Each book is broken down into a manageable number of chapters to read for each section so as to complete it within a month. Some studies are clearly laid out for four weeks. Others such as the Number the Stars Book Club present lessons in parts rather than weeks. In this case, there are eight parts. You might complete two per week, although you could stretch the study out over eight weeks.
Students first read the assigned number of chapters. As they read, they are supposed to write down any sentences they particularly like or that have special meaning to them in a journal. They should also write down unfamiliar vocabulary words and look up their meanings. Students will copy a passage from the novel, paying attention to spelling, capitalization, and punctuation.
Each group of chapters studied also includes “rabbit trails” and/or “magic dust.” Rabbit trails are topics to explore that are tangential to the story. Number the Stars has many rabbit trails with as many as six in just one part of the study. For example, for the first week of that study, five rabbit trails cover the topics of Copenhagen, Hans Christian Andersen, King Christian and the Monarchy, the Nazis and Hitler, and Surrender of Denmark to Germany. Online resources provide information on these rabbit trail topics. Students can then type in their own comments on the web page to share with others. Magic dust activities are hands-on projects such as those for Number the Stars: finger crocheting, paper stars, making overnight oats, and creating a newspaper. Instructions are included.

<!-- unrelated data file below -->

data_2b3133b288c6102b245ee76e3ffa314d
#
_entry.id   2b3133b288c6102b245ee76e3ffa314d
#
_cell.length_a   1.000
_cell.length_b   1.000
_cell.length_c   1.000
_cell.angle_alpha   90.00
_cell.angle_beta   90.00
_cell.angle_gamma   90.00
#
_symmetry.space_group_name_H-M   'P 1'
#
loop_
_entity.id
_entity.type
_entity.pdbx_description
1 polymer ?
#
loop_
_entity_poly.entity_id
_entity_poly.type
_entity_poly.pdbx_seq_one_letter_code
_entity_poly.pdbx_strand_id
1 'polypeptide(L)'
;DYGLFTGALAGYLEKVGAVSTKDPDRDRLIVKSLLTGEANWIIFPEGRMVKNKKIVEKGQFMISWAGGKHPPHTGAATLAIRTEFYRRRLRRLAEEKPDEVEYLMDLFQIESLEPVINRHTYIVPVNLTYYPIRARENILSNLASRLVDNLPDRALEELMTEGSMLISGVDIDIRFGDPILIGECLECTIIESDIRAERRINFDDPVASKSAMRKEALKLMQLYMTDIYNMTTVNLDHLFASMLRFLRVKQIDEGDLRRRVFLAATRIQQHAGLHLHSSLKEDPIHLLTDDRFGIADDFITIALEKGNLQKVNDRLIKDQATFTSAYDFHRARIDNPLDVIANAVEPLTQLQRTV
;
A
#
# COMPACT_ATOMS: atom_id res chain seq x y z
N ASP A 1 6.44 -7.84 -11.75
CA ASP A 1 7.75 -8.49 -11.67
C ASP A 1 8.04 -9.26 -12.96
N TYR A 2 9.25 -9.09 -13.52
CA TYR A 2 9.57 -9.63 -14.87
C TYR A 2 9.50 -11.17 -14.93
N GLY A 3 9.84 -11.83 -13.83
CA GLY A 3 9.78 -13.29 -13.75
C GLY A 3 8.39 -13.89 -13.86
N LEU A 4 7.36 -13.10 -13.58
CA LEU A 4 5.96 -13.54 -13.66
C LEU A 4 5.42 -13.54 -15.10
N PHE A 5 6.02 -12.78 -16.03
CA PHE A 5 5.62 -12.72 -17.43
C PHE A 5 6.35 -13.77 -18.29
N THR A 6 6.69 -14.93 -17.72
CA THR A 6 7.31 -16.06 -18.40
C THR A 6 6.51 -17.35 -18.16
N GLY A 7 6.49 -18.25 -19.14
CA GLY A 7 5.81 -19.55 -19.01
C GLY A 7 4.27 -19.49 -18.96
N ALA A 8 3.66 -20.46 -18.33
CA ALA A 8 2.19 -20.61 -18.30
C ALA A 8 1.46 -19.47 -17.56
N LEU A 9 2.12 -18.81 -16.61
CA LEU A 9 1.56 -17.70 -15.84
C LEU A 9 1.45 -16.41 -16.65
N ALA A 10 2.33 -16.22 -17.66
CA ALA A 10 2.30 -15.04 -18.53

Studies for middle school through high school have limited writing assignments. For example, in the Number the Stars study, the eighth part has a “Writing and Literary Elements” section that provides brief instruction and options for a writing assignment. These sections are written to incorporate elements of the BraveWriter approach for those familiar with it. Alternate assignments are given for those not familiar with BraveWriter.